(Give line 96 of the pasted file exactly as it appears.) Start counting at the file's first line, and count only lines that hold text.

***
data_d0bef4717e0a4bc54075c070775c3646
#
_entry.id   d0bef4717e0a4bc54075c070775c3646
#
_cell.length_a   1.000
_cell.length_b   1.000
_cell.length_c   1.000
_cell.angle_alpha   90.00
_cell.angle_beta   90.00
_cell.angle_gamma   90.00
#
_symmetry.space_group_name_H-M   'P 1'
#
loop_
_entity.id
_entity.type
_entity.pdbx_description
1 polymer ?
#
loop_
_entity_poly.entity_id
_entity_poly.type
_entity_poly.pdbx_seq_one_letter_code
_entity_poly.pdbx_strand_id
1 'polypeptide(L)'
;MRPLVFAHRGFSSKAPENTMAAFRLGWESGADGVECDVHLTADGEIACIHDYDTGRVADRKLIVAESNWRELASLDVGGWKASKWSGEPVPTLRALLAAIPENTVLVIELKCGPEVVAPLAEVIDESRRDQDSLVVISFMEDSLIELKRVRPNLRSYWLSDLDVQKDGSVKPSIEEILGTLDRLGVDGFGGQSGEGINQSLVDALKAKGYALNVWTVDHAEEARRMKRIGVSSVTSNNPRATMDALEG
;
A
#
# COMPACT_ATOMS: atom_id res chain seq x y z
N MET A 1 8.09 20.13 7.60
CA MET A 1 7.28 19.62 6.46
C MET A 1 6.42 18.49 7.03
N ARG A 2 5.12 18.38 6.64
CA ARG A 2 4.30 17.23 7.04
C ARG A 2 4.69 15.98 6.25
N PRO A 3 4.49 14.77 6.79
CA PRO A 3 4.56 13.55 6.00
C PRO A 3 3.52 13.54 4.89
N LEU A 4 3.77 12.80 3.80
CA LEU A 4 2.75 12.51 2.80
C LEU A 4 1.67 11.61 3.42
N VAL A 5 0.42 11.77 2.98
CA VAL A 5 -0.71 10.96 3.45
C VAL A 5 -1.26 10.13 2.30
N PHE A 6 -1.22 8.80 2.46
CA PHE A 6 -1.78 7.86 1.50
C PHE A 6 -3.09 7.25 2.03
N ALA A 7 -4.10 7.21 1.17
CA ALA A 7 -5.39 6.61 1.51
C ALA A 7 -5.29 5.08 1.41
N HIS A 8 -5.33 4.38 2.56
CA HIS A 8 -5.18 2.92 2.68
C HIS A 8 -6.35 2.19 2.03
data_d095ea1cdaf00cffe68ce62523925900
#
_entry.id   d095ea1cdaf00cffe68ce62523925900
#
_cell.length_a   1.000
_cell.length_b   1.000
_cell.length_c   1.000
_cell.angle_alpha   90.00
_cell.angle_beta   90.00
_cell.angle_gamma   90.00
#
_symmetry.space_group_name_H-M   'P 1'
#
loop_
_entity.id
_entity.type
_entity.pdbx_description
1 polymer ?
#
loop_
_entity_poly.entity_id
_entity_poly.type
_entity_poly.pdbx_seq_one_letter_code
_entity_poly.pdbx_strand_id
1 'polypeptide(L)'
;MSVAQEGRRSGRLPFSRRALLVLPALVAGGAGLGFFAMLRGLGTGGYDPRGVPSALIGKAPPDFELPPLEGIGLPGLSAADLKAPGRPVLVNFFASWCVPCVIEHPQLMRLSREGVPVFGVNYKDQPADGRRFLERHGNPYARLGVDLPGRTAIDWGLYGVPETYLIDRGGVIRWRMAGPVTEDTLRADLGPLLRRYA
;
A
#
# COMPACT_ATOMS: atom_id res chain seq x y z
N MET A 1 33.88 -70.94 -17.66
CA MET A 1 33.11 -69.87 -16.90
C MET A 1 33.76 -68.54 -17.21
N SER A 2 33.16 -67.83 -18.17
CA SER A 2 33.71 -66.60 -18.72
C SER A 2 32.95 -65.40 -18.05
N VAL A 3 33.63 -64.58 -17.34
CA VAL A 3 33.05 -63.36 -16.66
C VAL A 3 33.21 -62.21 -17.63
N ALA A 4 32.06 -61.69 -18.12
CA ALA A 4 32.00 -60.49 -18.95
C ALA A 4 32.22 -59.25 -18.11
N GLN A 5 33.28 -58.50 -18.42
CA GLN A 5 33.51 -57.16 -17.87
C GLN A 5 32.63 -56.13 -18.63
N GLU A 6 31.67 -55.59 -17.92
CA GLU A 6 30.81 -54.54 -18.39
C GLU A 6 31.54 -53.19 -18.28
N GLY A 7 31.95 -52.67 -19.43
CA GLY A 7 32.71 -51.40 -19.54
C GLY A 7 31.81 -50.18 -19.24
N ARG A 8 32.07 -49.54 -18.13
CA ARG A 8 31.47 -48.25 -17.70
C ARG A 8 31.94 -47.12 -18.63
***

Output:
C ALA A 4 32.22 -59.25 -18.11